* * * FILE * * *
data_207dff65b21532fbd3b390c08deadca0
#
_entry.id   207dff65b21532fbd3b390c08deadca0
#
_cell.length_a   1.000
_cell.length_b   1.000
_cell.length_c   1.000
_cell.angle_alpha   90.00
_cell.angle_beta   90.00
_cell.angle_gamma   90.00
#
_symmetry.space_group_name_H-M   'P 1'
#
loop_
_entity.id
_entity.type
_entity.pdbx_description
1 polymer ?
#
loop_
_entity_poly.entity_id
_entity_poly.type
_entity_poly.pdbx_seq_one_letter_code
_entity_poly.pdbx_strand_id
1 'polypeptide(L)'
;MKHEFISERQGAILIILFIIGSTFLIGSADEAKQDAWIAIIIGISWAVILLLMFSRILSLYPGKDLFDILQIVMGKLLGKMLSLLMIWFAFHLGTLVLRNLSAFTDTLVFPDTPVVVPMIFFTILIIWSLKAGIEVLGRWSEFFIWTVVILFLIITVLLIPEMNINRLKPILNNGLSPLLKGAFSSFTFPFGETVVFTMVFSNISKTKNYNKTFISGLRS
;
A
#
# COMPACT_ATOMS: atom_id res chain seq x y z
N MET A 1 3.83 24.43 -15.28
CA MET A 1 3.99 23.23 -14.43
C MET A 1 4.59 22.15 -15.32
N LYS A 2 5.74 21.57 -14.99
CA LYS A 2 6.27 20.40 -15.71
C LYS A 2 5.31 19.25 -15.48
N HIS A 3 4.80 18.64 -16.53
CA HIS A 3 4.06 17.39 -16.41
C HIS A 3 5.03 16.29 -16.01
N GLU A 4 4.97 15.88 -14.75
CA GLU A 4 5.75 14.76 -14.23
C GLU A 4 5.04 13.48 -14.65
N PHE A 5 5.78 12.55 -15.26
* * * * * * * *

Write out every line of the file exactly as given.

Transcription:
data_207dff65b21532fbd3b390c08deadca0
#
_entry.id   207dff65b21532fbd3b390c08deadca0
#
_cell.length_a   1.000
_cell.length_b   1.000
_cell.length_c   1.000
_cell.angle_alpha   90.00
_cell.angle_beta   90.00
_cell.angle_gamma   90.00
#
_symmetry.space_group_name_H-M   'P 1'
#
loop_
_entity.id
_entity.type
_entity.pdbx_description
1 polymer ?
#
loop_
_entity_poly.entity_id
_entity_poly.type
_entity_poly.pdbx_seq_one_letter_code
_entity_poly.pdbx_strand_id
1 'polypeptide(L)'
;MKHEFISERQGAILIILFIIGSTFLIGSADEAKQDAWIAIIIGISWAVILLLMFSRILSLYPGKDLFDILQIVMGKLLGKMLSLLMIWFAFHLGTLVLRNLSAFTDTLVFPDTPVVVPMIFFTILIIWSLKAGIEVLGRWSEFFIWTVVILFLIITVLLIPEMNINRLKPILNNGLSPLLKGAFSSFTFPFGETVVFTMVFSNISKTKNYNKTFISGLRS
;
A
#
# COMPACT_ATOMS: atom_id res chain seq x y z
N MET A 1 3.83 24.43 -15.28
CA MET A 1 3.99 23.23 -14.43
C MET A 1 4.59 22.15 -15.32
N LYS A 2 5.74 21.57 -14.99
CA LYS A 2 6.27 20.40 -15.71
C LYS A 2 5.31 19.25 -15.48
N HIS A 3 4.80 18.64 -16.53
CA HIS A 3 4.06 17.39 -16.41
C HIS A 3 5.03 16.29 -16.01
N GLU A 4 4.97 15.88 -14.75
CA GLU A 4 5.75 14.76 -14.23
C GLU A 4 5.04 13.48 -14.65
N PHE A 5 5.78 12.55 -15.26